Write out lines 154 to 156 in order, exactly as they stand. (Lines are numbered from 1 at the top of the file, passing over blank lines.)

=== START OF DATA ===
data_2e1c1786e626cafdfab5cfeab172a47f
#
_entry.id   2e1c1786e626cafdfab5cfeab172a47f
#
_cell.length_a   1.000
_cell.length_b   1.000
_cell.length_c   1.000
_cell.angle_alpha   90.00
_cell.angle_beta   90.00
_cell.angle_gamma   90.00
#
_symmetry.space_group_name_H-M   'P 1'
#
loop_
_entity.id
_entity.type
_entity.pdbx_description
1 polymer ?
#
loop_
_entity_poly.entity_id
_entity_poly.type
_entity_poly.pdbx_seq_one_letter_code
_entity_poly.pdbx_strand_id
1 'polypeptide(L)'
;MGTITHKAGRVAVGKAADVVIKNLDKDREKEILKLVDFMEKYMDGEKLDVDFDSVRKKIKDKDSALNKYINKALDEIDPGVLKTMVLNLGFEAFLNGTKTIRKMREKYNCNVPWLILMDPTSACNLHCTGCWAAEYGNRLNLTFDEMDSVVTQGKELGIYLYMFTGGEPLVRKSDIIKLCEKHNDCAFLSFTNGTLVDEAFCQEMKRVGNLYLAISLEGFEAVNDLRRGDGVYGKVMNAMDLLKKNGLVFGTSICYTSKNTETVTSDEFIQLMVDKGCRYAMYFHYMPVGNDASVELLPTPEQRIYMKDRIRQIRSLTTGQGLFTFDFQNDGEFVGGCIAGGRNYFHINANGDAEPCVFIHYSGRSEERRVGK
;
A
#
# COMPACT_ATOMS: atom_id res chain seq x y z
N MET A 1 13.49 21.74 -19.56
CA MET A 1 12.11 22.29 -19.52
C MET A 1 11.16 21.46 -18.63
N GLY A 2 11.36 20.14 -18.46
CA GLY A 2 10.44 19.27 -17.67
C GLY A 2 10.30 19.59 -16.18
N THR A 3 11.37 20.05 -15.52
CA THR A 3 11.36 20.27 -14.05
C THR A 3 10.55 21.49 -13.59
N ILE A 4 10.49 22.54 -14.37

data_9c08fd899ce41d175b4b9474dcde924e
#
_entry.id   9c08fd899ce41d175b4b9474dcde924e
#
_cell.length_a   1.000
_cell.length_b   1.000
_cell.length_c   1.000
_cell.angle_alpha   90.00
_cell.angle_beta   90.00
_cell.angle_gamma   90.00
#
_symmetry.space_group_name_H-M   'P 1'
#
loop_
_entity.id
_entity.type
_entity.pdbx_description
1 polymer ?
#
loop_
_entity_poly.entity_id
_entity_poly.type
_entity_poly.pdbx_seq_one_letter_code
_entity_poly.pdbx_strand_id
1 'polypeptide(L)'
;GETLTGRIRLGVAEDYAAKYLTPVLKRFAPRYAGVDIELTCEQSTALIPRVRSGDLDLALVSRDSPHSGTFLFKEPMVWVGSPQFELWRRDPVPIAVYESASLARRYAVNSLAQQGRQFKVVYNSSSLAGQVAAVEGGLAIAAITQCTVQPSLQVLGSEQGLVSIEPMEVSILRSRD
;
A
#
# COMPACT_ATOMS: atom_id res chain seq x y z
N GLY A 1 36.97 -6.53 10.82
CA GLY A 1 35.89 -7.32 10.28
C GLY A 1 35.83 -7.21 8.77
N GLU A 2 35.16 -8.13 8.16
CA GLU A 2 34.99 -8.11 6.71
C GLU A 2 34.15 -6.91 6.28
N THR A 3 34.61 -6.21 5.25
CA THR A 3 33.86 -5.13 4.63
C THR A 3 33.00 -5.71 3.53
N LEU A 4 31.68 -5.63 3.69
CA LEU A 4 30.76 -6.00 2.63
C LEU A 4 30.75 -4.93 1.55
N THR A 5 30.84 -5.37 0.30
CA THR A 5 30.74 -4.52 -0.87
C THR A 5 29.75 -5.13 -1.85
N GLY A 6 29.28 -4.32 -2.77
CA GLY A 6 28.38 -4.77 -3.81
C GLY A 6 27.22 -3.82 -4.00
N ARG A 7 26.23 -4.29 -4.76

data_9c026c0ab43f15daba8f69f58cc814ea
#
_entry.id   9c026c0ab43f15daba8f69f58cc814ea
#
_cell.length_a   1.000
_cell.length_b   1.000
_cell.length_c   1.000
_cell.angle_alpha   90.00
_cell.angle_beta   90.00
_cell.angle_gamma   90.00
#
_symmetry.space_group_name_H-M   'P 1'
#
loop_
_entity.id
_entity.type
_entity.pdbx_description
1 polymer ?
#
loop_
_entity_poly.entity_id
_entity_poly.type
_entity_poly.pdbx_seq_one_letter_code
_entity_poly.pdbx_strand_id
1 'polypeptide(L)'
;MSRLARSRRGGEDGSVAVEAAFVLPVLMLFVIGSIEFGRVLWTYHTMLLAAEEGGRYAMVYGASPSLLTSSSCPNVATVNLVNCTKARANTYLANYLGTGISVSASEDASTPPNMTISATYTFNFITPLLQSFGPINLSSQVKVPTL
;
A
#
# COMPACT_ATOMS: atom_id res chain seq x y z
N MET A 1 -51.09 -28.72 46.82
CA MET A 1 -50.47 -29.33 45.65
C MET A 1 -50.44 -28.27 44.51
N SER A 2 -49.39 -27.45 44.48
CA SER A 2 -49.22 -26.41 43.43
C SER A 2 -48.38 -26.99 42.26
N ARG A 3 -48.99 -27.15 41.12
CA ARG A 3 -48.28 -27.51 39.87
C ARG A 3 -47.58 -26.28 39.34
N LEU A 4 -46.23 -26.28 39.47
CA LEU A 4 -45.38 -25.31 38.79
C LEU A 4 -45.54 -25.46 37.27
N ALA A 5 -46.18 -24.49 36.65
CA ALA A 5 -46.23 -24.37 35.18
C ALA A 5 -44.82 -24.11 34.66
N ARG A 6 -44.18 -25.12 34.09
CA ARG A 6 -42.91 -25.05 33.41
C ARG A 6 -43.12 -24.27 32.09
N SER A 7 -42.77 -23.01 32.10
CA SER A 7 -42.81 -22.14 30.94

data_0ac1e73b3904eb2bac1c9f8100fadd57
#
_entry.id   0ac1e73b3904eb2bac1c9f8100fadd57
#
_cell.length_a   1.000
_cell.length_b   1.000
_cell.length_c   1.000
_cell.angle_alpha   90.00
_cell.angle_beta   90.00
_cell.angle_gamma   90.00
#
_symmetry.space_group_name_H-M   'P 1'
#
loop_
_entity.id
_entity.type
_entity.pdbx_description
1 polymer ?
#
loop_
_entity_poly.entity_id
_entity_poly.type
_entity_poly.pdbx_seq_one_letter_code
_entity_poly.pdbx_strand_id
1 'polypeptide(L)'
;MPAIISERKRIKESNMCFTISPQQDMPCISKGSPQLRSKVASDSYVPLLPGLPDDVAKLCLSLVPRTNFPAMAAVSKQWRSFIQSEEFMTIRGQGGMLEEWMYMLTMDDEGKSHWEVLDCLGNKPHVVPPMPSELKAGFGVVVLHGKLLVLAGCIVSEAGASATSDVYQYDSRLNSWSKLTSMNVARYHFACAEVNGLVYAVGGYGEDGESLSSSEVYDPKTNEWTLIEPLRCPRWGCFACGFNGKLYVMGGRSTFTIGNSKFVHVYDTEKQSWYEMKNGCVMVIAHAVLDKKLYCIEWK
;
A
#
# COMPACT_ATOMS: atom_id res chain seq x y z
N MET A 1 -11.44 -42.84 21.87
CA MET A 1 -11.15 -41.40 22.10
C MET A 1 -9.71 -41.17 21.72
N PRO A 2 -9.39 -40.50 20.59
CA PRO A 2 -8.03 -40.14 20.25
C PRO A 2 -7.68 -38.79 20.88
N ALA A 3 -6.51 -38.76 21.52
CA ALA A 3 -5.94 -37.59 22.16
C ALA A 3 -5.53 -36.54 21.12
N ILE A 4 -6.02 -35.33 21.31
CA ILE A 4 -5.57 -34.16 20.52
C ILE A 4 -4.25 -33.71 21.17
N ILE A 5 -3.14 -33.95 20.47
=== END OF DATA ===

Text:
_entity.id
_entity.type
_entity.pdbx_description